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Blind Chihuahua


More to religion
than pleasing
your imaginary friend

A priest
once got rid of the bats in his belfry
with holy water and a Catechism.

He baptized them,
confirmed them,

and they
never came back.

Churches want to be safe places for adults to raise their children. Which means that the only teenagers most of them want around are the safe teenagers, who show little tendency to express their adolescent rebellion against parental constraints by experimenting with Sex, Drugs, and Rock 'n' Roll!

In other words, if you come, make sure it's to church, and stay a virgin in every other way. Unfortunately it's not that simple. When you're a teenager, finding a mate is part of finding yourself, and nowadays, that often involves more than an ethereal connection. Sometimes the quest for identity even involves some amateur tinkering with one's own neurochemistry. Most churches cop out at this point and send their prodigal teens away to take their chances. But in the Biblical story of the Prodigal Son, the father gives his son the resources that should sustain him. He sets his son up for his eventual return. By withholding the necessary resources — straight (and gay) talk about self-preservation and "safer" behaviors — most churches do the moral equivalent of sending their prodigals away to die.

At VCBC we think that reverence for life includes reverence for teenage lives. We remember the attitudes behind making love in high school, and realize that adults have a moral responsibility to help teens who choose to be sexually active take care of themselves, their partners, and their society. We also think that some aspects of sexuality are funny, especially the male mind.

What is not funny is the dilemma faced by those teens who are growing up gay in a world that tells them they can't be who they are and be good people. In our experience this is untrue — we have known gay people to be good Christians and good soldiers. If you or someone you care about is in this situation, you might want to check out PFLAG (Parents and Friends of Lesbians and Gays). They have a number of resources, including the famous brochure Read This Before Coming Out to Your Parents. You may also want to check out the Gay, Lesbian, and Straight Education Network. And for a little fun, try Dear Dr. Laura. Or even A Christian Kama Sutra.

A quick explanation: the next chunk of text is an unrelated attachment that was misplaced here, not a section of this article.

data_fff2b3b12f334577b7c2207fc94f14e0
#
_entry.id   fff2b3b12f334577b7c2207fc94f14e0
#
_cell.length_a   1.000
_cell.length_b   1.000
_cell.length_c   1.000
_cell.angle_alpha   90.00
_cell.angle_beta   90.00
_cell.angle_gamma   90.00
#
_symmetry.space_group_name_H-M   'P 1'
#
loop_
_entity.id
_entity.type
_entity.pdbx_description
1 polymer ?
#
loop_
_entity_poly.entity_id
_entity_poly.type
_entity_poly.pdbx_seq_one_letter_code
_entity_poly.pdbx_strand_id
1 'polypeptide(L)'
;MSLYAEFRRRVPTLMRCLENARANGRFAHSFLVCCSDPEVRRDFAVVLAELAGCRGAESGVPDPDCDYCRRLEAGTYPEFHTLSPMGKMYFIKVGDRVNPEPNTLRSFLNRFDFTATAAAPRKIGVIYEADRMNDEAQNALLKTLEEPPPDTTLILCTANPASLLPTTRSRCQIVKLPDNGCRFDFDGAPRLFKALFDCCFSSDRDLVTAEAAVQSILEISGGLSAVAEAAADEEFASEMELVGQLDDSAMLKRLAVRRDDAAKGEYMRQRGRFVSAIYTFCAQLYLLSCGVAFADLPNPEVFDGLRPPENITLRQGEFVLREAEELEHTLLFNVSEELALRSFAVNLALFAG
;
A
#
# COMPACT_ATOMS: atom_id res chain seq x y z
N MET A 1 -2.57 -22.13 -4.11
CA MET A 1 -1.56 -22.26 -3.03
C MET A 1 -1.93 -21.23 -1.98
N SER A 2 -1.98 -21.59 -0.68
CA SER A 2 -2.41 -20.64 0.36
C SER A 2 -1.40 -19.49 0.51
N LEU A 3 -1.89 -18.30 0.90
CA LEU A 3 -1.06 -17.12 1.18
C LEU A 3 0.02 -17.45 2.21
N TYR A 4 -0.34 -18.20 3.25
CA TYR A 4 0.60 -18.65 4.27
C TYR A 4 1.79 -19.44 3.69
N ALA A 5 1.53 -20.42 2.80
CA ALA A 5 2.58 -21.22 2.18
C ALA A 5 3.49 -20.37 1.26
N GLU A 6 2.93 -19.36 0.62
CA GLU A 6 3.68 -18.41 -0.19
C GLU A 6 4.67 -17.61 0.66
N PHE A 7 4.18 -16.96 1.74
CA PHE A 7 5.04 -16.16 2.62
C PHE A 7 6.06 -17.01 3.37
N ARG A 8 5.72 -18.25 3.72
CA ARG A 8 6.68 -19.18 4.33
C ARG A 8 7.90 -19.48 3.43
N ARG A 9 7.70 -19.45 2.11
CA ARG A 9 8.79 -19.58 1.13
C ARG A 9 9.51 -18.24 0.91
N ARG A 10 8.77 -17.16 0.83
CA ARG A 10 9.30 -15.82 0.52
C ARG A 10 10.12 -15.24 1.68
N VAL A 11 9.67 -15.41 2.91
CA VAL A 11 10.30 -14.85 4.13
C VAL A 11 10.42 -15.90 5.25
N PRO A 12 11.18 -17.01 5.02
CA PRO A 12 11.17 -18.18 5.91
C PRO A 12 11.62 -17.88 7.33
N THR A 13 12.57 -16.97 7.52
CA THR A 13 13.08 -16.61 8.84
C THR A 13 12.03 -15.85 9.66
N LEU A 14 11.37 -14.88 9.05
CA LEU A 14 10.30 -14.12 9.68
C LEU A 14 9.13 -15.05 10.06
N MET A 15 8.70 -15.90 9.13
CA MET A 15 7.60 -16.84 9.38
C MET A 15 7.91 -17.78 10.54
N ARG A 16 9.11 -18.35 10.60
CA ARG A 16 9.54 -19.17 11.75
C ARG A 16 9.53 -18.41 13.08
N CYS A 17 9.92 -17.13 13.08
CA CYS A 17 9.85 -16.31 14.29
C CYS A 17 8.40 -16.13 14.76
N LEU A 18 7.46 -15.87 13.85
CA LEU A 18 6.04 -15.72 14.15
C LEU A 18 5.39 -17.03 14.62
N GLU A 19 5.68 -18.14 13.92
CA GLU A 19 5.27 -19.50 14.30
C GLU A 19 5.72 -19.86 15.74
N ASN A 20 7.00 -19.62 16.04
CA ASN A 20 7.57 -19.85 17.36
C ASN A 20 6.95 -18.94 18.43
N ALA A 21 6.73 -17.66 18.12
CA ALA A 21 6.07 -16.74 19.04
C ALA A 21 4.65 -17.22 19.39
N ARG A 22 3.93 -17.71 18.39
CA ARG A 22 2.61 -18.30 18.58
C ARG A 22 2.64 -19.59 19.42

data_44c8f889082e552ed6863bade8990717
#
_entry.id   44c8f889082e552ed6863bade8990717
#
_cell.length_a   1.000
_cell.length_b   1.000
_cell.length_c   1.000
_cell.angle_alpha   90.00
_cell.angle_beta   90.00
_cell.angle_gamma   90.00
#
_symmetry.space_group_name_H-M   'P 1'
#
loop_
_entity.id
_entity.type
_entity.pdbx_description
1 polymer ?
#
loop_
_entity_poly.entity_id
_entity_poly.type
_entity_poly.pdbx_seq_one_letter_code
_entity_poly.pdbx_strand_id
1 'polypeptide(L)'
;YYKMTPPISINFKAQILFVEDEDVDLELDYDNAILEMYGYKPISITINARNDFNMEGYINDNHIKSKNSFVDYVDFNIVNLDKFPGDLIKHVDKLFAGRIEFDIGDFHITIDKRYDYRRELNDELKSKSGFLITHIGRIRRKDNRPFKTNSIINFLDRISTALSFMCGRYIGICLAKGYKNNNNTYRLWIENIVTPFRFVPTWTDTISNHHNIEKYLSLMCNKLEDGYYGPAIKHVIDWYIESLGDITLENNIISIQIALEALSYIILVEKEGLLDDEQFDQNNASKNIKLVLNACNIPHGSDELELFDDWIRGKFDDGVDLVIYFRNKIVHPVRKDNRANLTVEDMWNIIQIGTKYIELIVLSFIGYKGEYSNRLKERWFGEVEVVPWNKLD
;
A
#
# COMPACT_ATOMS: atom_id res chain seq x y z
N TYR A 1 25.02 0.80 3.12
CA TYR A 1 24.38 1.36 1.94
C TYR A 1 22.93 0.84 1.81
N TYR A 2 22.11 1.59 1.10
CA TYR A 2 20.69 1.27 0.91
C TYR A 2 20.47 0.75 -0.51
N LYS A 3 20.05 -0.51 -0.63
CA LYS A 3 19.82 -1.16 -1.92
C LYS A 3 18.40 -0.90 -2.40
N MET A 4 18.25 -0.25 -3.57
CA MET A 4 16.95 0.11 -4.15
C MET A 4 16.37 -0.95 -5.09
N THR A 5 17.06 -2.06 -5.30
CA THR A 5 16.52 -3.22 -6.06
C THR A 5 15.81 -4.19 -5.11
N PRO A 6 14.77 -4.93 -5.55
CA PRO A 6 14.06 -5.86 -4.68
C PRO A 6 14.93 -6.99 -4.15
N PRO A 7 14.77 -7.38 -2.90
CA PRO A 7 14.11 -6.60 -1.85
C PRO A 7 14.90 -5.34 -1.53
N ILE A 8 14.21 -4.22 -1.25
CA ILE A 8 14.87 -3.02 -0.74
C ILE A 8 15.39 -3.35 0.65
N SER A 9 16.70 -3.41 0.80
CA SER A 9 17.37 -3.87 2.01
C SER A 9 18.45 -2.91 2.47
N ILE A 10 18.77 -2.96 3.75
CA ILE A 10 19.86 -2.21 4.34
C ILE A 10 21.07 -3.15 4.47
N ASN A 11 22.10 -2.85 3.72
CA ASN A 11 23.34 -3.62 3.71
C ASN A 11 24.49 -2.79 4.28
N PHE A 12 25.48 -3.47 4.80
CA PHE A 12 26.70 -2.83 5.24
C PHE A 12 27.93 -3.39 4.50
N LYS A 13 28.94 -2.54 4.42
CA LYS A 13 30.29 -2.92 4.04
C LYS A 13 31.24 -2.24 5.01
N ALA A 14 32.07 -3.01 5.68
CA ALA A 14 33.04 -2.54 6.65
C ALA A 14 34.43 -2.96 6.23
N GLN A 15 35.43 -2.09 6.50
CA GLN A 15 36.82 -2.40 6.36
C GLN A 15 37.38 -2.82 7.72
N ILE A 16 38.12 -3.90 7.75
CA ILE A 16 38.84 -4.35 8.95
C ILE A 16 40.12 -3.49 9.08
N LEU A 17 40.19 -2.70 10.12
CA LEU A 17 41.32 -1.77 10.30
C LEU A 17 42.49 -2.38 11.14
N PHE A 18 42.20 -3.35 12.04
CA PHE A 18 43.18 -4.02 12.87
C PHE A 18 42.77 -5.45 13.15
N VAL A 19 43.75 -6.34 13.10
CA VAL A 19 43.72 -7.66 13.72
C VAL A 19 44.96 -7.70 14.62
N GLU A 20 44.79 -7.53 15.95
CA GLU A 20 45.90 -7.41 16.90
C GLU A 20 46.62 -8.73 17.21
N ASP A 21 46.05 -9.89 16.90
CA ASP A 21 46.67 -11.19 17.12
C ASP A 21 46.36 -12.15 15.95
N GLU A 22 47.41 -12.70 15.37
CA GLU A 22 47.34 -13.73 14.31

And of course, everyone involved in youth ministry (whether or not they agree with VCBC) may benefit from the resources at YoungLife.

Finally, we note that so many churches want to be the People of God, already perfected, reaching out only to those who are blessed with conformity to some ideal. We maintain that we are all the People of God, with all our failures and imperfections, and that those of us who come to church do so to participate in a community of spiritual healing and growth. One way of reaching out to those within and without a congregation is through Stephen Ministry, a kind of lay ministry in which trained and supervised churchgoers visit those who need a little companionship in God's name on Life's journey. I can recommend it personally.

Oh well, as long as we are dispensing advice, see The Future of Our Past.

Here is a brief webguide:

Oi vay, sex, so much talking about it! Let's try somewhere else.
Once is one time too many.

When James B. Nelson wrote Embodiment: An Approach to Sexuality and Christian Theology, he did not imagine the current crisis regarding sexual and emotional abuse of parishoners (expecially children and teens) by ordained clergy and other representatives of the Church. Such abuse betrays a person's basic trust — in God, in the Clergy and the Church, in the world, in humanity, and even in the person's own self. This basic trust is essential for the development both of Love and of Faith. Thus, the abuser destroys what he or she is specifically called to build — a person's relationship with God. And the abuser selects his or her targets for virtues that can be exploited into vulnerabilities. Consider the case of a young person who can be trusted to sacrifice his or her own well-being rather than harm another. That's the kind of virtue you'd look for in a firefighter, a doctor, or a priest. But it is also the kind of virtue that an abuser exploits in order to keep from being caught. Trustworthy people are so because they value trust so highly — hence it hurts them all the more when they are betrayed. And our society colludes by creating a culture of subversion in which the breaking of a vow or a promise seems to have no consequences, as long as the one doing it espouses the proper ideology.

An Open Letter to Survivors
And then I had the Dream
When I Know Who I Am

Wizard of God
The Horror of Me
I Have Forgotten
The Human Experiment
Going Supernova

A Bankruptcy of Bishops

We call the Church to Repentance.